Political battles over water aren’t unique to the Great Lakes region. North Carolina is having its own little water war and the Charlotte Observer is covering it. What makes this article special is the series of questions it asks:
The issue hasn’t made a big ripple in Charlotte. But get outside of the Great State (of Mecklenburg, that is), and you’ll find people steamed over a proposal from two Cabarrus County cities to take water from the Catawba River and, when done, send it to another river basin.
The technical term for what Concord and Kannapolis want is an interbasin transfer — or IBT — of up to 26 million gallons a day from the Catawba basin and 10 million from the Yadkin. City, town and county governments all along the Catawba and even the S.C. attorney general are saying they’ll sue if North Carolina grants the IBT.
The key problem is this: Most places like growth. But growth requires water, and it isn’t unlimited. So who gets it? The places sitting near good water supplies? Or should natural resources be treated as if they’re held in common by all, and shared?
After all, the Catawba, the Yadkin and even the humblest creek are all “waters of the state” — a publicly held resource.
So is it right to tell Concord and Kannapolis, “We’re keeping our water on our side of the ridge, so I guess you can’t grow”?
How smart is it, for a metro region that essentially functions as one economy, to let a couple of major municipalities dry up, literally and economically? A regional economy isn’t a game of you-lose-we-win. It’s an interconnected organism in which the whole suffers when a part suffers. We’re all in this together.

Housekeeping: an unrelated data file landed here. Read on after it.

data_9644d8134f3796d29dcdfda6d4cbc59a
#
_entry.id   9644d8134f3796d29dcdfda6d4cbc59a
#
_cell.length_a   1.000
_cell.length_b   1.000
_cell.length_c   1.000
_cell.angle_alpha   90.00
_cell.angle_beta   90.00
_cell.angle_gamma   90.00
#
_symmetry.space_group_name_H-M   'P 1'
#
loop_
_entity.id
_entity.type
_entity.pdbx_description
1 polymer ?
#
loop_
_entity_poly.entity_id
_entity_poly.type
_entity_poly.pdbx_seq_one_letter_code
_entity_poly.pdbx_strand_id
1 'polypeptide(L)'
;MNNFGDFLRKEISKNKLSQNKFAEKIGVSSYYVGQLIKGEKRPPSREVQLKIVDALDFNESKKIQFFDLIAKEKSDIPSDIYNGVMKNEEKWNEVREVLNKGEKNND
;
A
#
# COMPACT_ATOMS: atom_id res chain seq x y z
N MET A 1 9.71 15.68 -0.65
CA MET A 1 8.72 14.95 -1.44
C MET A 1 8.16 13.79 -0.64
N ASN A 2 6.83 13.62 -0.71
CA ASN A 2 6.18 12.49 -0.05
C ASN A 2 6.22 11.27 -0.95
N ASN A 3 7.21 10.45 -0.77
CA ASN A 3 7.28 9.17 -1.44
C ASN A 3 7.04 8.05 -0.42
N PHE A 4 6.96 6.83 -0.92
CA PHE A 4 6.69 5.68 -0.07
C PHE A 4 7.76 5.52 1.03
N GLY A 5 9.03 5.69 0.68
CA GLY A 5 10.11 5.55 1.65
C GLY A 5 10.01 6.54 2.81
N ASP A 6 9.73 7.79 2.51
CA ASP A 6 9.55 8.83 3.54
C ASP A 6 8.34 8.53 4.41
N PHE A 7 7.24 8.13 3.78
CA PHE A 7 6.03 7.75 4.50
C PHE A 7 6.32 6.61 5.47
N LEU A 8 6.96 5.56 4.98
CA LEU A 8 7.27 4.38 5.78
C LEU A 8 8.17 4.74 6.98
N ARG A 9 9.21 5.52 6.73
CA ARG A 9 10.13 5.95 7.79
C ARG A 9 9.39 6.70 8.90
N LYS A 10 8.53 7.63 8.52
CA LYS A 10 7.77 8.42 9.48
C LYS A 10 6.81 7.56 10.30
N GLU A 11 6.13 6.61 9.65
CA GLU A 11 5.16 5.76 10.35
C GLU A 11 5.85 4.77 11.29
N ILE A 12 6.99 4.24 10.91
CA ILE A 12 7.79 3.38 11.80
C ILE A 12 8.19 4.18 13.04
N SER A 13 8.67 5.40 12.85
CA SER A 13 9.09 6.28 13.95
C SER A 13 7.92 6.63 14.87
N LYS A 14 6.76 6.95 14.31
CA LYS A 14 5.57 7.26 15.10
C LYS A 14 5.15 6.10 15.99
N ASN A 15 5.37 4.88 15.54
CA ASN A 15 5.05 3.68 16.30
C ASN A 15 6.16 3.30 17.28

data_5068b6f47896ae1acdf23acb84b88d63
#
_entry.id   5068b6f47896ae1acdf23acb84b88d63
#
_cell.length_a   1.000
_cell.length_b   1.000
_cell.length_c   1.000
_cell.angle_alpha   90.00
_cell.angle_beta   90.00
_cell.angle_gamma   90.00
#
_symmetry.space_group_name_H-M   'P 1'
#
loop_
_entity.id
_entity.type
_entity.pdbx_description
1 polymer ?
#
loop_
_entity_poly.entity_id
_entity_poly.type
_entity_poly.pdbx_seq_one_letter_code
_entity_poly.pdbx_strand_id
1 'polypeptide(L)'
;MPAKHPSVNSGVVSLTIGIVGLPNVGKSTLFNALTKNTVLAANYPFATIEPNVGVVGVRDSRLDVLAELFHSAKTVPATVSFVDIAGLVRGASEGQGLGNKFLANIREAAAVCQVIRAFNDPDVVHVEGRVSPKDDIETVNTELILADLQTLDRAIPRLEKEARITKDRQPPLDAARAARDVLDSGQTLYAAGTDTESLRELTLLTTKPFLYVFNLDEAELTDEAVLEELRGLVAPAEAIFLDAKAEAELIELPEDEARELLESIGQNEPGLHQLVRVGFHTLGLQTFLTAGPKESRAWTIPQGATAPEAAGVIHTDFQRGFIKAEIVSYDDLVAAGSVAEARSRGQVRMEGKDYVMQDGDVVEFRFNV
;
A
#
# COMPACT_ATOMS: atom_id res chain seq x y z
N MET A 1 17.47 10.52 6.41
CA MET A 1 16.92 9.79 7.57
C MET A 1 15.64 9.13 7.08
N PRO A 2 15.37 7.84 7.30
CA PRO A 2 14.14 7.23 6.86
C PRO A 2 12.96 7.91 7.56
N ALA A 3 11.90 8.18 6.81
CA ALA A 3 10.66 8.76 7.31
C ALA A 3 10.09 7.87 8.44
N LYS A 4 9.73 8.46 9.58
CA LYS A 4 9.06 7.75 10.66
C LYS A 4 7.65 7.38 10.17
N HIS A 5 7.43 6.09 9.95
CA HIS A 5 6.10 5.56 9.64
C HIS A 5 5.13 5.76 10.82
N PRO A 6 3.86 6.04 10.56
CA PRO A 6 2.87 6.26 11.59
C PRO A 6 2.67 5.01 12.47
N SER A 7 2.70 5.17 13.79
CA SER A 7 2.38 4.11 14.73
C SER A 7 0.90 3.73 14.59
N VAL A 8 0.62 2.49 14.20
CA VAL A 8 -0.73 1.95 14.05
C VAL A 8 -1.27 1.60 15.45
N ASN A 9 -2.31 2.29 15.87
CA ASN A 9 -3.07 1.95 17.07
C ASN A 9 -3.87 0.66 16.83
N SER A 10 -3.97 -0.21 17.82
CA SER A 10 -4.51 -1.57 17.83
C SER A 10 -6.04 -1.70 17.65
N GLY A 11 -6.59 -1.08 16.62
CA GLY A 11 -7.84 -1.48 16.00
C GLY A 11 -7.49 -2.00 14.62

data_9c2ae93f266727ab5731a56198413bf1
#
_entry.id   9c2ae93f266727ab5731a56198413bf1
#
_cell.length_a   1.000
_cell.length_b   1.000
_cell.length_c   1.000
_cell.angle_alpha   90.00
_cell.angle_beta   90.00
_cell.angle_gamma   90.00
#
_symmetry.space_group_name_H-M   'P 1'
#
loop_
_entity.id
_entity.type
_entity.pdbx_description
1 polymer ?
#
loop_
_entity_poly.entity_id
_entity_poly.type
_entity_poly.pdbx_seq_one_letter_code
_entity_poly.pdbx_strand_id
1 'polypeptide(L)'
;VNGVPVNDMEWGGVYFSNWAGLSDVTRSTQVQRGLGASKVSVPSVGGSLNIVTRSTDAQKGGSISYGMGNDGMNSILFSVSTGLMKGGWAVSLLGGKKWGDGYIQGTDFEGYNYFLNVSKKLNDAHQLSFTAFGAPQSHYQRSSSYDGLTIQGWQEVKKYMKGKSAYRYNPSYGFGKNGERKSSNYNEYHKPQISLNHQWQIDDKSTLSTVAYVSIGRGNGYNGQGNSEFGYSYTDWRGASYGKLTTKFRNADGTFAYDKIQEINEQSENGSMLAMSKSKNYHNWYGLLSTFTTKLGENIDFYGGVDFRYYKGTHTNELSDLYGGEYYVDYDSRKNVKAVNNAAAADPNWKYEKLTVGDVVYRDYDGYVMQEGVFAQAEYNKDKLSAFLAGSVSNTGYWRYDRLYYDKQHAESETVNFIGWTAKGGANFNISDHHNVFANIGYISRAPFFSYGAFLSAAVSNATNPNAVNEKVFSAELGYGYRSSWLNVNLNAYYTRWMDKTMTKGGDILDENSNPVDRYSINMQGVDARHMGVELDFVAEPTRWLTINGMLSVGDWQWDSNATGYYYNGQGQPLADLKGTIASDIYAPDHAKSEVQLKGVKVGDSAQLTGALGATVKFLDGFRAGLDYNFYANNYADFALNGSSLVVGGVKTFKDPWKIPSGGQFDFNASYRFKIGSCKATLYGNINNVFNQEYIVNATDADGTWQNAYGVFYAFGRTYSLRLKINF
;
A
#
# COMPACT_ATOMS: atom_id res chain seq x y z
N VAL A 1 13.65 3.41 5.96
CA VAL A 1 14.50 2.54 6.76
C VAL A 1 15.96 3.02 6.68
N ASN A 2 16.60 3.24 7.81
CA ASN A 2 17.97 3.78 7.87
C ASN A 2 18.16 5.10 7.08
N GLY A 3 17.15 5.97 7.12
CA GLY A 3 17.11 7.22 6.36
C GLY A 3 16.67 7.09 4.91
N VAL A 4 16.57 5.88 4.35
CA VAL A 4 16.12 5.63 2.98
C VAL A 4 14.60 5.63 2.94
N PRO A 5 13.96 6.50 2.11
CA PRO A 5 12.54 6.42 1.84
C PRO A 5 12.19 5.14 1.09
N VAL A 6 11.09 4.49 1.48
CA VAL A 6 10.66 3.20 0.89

But on the other hand, if Mother Nature says no, how smart is it to ignore that? Facing up to the truth — that natural resources have limits — is important if humans are going to continue to occupy this planet.
The answers to these same questions are playing out in Ohio as the Ohio Senate debated the Great Lakes Compact last December and it will play out in every Great Lake State and Province. Will any State deny growth simply because that growth is occurring outside the basin? Chicago didn’t and Wisconsin would like to follow Chicago’s lead. The Ohio Senate debate centered on this question: “Why should Ohio give up its sovereign power to control the use of Lake Erie water within Ohio?”.
What governmental authority will go along with the “common good” if it results in limited economic (tax base) growth?
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